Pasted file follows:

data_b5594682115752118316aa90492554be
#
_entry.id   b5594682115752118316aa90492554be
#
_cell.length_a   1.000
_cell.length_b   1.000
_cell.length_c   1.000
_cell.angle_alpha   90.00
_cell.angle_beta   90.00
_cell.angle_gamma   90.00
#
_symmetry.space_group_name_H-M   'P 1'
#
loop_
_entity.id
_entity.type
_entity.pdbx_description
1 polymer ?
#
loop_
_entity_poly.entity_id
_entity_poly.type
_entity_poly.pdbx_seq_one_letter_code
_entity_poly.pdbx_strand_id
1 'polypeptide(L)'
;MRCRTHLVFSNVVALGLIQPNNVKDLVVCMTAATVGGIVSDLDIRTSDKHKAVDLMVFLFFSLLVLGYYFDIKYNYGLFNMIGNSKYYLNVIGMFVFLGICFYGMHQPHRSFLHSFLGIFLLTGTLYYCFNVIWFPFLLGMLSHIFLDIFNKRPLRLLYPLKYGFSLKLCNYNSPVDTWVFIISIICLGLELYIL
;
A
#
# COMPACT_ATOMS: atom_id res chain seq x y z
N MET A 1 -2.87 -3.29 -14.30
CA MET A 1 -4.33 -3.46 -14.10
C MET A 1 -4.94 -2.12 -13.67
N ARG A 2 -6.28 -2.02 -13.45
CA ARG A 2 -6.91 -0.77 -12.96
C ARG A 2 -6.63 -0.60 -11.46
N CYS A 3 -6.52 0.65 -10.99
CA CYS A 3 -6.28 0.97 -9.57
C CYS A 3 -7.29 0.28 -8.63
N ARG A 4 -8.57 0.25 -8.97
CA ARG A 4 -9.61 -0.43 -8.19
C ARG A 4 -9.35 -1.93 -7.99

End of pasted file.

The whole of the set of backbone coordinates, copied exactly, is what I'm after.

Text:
data_b5594682115752118316aa90492554be
#
_entry.id   b5594682115752118316aa90492554be
#
_cell.length_a   1.000
_cell.length_b   1.000
_cell.length_c   1.000
_cell.angle_alpha   90.00
_cell.angle_beta   90.00
_cell.angle_gamma   90.00
#
_symmetry.space_group_name_H-M   'P 1'
#
loop_
_entity.id
_entity.type
_entity.pdbx_description
1 polymer ?
#
loop_
_entity_poly.entity_id
_entity_poly.type
_entity_poly.pdbx_seq_one_letter_code
_entity_poly.pdbx_strand_id
1 'polypeptide(L)'
;MRCRTHLVFSNVVALGLIQPNNVKDLVVCMTAATVGGIVSDLDIRTSDKHKAVDLMVFLFFSLLVLGYYFDIKYNYGLFNMIGNSKYYLNVIGMFVFLGICFYGMHQPHRSFLHSFLGIFLLTGTLYYCFNVIWFPFLLGMLSHIFLDIFNKRPLRLLYPLKYGFSLKLCNYNSPVDTWVFIISIICLGLELYIL
;
A
#
# COMPACT_ATOMS: atom_id res chain seq x y z
N MET A 1 -2.87 -3.29 -14.30
CA MET A 1 -4.33 -3.46 -14.10
C MET A 1 -4.94 -2.12 -13.67
N ARG A 2 -6.28 -2.02 -13.45
CA ARG A 2 -6.91 -0.77 -12.96
C ARG A 2 -6.63 -0.60 -11.46
N CYS A 3 -6.52 0.65 -10.99
CA CYS A 3 -6.28 0.97 -9.57
C CYS A 3 -7.29 0.28 -8.63
N ARG A 4 -8.57 0.25 -8.97
CA ARG A 4 -9.61 -0.43 -8.19
C ARG A 4 -9.35 -1.93 -7.99